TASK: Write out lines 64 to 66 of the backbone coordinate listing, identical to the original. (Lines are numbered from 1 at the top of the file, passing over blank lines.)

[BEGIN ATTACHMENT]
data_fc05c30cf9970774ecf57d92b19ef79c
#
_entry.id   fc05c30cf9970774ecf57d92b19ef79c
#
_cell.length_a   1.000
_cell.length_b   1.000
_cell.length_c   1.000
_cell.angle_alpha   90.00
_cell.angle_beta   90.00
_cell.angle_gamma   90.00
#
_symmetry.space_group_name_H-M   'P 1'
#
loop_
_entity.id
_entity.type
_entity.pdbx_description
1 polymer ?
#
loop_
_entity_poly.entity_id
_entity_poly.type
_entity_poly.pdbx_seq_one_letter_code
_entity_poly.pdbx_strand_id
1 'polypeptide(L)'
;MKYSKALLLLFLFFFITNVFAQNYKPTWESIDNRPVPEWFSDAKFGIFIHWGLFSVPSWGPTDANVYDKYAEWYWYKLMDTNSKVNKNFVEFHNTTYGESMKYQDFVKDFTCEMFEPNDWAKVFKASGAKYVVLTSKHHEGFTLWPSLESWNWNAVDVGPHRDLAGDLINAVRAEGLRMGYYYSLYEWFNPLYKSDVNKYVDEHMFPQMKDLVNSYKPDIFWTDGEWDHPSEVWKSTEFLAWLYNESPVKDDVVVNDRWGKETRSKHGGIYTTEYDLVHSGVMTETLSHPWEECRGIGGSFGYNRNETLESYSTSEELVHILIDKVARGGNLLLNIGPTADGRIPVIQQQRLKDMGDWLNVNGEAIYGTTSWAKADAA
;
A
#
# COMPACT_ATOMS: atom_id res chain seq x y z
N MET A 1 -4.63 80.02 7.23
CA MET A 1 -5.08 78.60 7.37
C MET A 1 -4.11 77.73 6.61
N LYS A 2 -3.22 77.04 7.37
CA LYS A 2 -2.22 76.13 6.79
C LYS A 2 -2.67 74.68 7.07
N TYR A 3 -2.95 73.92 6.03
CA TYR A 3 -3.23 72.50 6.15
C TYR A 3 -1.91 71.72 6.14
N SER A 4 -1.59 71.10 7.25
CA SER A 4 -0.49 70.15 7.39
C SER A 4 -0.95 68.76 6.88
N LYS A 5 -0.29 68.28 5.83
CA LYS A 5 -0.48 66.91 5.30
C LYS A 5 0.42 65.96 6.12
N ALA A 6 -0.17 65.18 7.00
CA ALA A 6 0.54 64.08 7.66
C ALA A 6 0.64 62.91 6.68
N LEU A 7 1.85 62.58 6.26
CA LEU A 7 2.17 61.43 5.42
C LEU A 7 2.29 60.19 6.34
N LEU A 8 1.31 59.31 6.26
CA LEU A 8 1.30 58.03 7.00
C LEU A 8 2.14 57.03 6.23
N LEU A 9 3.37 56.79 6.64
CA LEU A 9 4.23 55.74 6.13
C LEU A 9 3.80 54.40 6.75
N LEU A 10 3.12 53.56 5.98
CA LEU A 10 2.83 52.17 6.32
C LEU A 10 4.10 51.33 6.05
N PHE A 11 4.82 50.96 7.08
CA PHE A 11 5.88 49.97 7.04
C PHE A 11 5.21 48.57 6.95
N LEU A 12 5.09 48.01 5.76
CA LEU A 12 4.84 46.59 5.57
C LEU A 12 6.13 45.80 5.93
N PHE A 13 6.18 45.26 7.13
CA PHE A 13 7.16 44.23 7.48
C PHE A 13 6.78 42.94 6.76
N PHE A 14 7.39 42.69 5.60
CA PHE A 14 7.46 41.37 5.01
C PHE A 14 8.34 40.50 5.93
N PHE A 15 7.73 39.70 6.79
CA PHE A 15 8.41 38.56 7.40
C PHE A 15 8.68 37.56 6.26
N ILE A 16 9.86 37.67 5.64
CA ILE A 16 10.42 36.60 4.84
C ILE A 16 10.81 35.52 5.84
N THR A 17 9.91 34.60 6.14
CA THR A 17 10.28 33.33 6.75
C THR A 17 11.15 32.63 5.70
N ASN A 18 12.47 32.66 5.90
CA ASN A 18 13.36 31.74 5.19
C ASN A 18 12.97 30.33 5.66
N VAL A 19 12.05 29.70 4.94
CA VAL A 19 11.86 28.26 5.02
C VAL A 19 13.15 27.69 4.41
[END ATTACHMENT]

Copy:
N LEU A 12 5.09 48.01 5.76
CA LEU A 12 4.84 46.59 5.57
C LEU A 12 6.13 45.80 5.93